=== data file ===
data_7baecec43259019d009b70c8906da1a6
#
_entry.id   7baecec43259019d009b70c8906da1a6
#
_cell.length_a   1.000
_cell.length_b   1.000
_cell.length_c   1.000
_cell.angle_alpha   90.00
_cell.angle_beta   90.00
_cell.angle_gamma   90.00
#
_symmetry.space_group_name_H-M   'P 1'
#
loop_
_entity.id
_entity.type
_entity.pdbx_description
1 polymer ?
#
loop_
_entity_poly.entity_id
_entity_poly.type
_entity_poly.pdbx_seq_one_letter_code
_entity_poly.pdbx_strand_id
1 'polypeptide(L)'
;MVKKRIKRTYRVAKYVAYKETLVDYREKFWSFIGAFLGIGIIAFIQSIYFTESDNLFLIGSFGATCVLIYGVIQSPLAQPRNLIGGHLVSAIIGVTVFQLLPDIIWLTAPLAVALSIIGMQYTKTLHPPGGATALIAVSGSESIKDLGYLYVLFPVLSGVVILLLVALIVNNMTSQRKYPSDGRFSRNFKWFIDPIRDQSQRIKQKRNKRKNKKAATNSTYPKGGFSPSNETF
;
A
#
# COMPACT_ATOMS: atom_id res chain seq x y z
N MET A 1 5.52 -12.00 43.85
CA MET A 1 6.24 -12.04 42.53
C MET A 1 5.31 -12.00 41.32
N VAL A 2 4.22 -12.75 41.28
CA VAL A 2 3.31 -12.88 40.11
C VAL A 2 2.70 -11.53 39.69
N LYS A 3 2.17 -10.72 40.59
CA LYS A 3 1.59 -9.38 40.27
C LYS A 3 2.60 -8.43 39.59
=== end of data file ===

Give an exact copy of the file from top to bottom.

data_7baecec43259019d009b70c8906da1a6
#
_entry.id   7baecec43259019d009b70c8906da1a6
#
_cell.length_a   1.000
_cell.length_b   1.000
_cell.length_c   1.000
_cell.angle_alpha   90.00
_cell.angle_beta   90.00
_cell.angle_gamma   90.00
#
_symmetry.space_group_name_H-M   'P 1'
#
loop_
_entity.id
_entity.type
_entity.pdbx_description
1 polymer ?
#
loop_
_entity_poly.entity_id
_entity_poly.type
_entity_poly.pdbx_seq_one_letter_code
_entity_poly.pdbx_strand_id
1 'polypeptide(L)'
;MVKKRIKRTYRVAKYVAYKETLVDYREKFWSFIGAFLGIGIIAFIQSIYFTESDNLFLIGSFGATCVLIYGVIQSPLAQPRNLIGGHLVSAIIGVTVFQLLPDIIWLTAPLAVALSIIGMQYTKTLHPPGGATALIAVSGSESIKDLGYLYVLFPVLSGVVILLLVALIVNNMTSQRKYPSDGRFSRNFKWFIDPIRDQSQRIKQKRNKRKNKKAATNSTYPKGGFSPSNETF
;
A
#
# COMPACT_ATOMS: atom_id res chain seq x y z
N MET A 1 5.52 -12.00 43.85
CA MET A 1 6.24 -12.04 42.53
C MET A 1 5.31 -12.00 41.32
N VAL A 2 4.22 -12.75 41.28
CA VAL A 2 3.31 -12.88 40.11
C VAL A 2 2.70 -11.53 39.69
N LYS A 3 2.17 -10.72 40.59
CA LYS A 3 1.59 -9.38 40.27
C LYS A 3 2.60 -8.43 39.59